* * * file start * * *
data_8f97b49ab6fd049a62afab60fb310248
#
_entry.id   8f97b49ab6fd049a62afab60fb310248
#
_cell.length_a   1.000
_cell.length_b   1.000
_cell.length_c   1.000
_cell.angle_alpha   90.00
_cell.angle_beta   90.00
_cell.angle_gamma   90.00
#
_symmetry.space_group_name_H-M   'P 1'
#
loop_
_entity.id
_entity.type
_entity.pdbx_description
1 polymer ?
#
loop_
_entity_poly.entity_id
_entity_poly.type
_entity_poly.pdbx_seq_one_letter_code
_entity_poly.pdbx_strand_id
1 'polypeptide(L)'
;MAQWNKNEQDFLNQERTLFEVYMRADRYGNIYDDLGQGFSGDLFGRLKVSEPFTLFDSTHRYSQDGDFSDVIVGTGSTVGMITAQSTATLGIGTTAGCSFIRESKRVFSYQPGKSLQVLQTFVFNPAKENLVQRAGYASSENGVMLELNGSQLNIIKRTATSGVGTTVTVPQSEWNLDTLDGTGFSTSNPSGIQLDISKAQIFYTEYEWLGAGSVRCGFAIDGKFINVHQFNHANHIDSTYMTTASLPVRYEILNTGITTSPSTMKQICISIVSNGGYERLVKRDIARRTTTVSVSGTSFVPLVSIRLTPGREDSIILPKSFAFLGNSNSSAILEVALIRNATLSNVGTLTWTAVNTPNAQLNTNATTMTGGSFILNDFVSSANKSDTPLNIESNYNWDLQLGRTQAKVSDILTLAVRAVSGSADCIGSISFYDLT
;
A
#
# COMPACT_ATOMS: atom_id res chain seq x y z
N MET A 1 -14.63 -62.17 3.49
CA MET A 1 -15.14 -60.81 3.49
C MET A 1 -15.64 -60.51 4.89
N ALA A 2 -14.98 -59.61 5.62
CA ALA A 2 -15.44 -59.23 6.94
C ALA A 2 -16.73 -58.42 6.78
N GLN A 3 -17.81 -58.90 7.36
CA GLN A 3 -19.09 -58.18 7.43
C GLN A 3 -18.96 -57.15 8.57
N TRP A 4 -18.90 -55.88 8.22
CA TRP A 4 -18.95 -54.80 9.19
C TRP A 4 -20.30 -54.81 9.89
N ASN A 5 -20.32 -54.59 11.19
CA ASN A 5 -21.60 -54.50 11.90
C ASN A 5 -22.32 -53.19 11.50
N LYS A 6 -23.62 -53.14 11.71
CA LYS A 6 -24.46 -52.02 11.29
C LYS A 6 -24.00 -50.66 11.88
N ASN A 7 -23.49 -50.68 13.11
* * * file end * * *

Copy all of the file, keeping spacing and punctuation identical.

data_8f97b49ab6fd049a62afab60fb310248
#
_entry.id   8f97b49ab6fd049a62afab60fb310248
#
_cell.length_a   1.000
_cell.length_b   1.000
_cell.length_c   1.000
_cell.angle_alpha   90.00
_cell.angle_beta   90.00
_cell.angle_gamma   90.00
#
_symmetry.space_group_name_H-M   'P 1'
#
loop_
_entity.id
_entity.type
_entity.pdbx_description
1 polymer ?
#
loop_
_entity_poly.entity_id
_entity_poly.type
_entity_poly.pdbx_seq_one_letter_code
_entity_poly.pdbx_strand_id
1 'polypeptide(L)'
;MAQWNKNEQDFLNQERTLFEVYMRADRYGNIYDDLGQGFSGDLFGRLKVSEPFTLFDSTHRYSQDGDFSDVIVGTGSTVGMITAQSTATLGIGTTAGCSFIRESKRVFSYQPGKSLQVLQTFVFNPAKENLVQRAGYASSENGVMLELNGSQLNIIKRTATSGVGTTVTVPQSEWNLDTLDGTGFSTSNPSGIQLDISKAQIFYTEYEWLGAGSVRCGFAIDGKFINVHQFNHANHIDSTYMTTASLPVRYEILNTGITTSPSTMKQICISIVSNGGYERLVKRDIARRTTTVSVSGTSFVPLVSIRLTPGREDSIILPKSFAFLGNSNSSAILEVALIRNATLSNVGTLTWTAVNTPNAQLNTNATTMTGGSFILNDFVSSANKSDTPLNIESNYNWDLQLGRTQAKVSDILTLAVRAVSGSADCIGSISFYDLT
;
A
#
# COMPACT_ATOMS: atom_id res chain seq x y z
N MET A 1 -14.63 -62.17 3.49
CA MET A 1 -15.14 -60.81 3.49
C MET A 1 -15.64 -60.51 4.89
N ALA A 2 -14.98 -59.61 5.62
CA ALA A 2 -15.44 -59.23 6.94
C ALA A 2 -16.73 -58.42 6.78
N GLN A 3 -17.81 -58.90 7.36
CA GLN A 3 -19.09 -58.18 7.43
C GLN A 3 -18.96 -57.15 8.57
N TRP A 4 -18.90 -55.88 8.22
CA TRP A 4 -18.95 -54.80 9.19
C TRP A 4 -20.30 -54.81 9.89
N ASN A 5 -20.32 -54.59 11.19
CA ASN A 5 -21.60 -54.50 11.90
C ASN A 5 -22.32 -53.19 11.50
N LYS A 6 -23.62 -53.14 11.71
CA LYS A 6 -24.46 -52.02 11.29
C LYS A 6 -24.00 -50.66 11.88
N ASN A 7 -23.49 -50.68 13.11